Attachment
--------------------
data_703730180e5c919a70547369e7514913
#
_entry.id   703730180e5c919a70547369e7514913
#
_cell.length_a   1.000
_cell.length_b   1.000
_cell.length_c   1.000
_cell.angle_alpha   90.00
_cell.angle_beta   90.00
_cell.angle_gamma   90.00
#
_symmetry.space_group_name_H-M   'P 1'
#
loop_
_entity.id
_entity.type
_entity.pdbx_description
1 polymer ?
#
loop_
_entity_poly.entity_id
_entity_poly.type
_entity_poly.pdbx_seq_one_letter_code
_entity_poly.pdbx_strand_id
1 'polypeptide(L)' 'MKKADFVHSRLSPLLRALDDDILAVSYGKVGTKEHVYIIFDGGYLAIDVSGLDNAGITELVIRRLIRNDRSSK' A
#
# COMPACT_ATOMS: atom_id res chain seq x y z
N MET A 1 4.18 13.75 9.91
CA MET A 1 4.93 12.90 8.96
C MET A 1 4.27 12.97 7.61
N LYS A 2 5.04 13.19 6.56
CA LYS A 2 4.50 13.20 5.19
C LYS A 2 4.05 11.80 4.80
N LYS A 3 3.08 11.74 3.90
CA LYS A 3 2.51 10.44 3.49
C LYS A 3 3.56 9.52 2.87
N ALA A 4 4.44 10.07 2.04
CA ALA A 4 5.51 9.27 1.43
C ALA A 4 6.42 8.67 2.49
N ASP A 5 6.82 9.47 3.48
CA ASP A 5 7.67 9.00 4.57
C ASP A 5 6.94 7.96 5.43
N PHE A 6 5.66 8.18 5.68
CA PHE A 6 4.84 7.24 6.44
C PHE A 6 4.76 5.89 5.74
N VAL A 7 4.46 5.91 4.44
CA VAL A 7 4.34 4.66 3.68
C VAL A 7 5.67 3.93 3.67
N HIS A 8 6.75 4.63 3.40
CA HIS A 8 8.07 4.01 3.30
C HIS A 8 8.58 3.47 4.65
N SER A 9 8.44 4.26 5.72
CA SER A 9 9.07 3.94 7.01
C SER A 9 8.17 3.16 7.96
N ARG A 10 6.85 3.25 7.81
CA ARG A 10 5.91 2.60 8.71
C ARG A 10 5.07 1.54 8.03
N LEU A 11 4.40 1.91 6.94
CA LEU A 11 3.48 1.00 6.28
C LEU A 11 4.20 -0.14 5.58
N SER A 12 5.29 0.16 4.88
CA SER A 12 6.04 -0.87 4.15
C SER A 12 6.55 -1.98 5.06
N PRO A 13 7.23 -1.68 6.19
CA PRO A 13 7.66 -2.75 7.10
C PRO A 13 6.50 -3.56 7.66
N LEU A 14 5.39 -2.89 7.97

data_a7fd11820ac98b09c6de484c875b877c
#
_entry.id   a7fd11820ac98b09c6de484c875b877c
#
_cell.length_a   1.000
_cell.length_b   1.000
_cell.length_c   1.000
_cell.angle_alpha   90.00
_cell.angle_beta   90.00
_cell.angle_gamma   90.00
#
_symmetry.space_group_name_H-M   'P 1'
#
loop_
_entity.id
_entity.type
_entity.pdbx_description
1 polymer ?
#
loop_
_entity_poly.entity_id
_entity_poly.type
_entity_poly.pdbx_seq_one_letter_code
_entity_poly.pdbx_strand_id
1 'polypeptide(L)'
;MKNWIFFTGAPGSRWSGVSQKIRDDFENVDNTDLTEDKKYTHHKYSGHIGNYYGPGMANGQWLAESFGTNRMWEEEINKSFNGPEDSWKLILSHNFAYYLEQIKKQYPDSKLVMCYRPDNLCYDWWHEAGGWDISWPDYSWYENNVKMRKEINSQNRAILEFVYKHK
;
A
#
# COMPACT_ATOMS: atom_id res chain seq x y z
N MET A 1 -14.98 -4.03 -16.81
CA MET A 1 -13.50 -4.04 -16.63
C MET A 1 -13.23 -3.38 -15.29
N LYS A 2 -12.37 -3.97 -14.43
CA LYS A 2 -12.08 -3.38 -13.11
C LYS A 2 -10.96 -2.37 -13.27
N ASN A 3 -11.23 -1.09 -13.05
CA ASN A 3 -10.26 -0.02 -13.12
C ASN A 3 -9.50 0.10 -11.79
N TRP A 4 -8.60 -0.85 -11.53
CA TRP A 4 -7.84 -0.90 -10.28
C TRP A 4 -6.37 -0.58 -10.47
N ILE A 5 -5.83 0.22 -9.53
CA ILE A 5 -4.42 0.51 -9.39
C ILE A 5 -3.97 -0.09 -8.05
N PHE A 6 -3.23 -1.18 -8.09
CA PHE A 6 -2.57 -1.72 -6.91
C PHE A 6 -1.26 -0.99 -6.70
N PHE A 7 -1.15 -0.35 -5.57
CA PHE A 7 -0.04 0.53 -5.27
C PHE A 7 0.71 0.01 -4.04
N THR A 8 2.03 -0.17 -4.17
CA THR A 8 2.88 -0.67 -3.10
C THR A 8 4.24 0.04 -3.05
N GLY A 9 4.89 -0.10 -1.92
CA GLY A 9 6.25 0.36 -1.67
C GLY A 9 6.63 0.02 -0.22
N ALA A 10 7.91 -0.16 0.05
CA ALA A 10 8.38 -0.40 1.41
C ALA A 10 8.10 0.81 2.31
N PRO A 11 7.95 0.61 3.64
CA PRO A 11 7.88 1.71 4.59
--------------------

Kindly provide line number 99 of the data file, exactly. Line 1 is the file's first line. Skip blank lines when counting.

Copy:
CA MET A 1 -13.50 -4.04 -16.63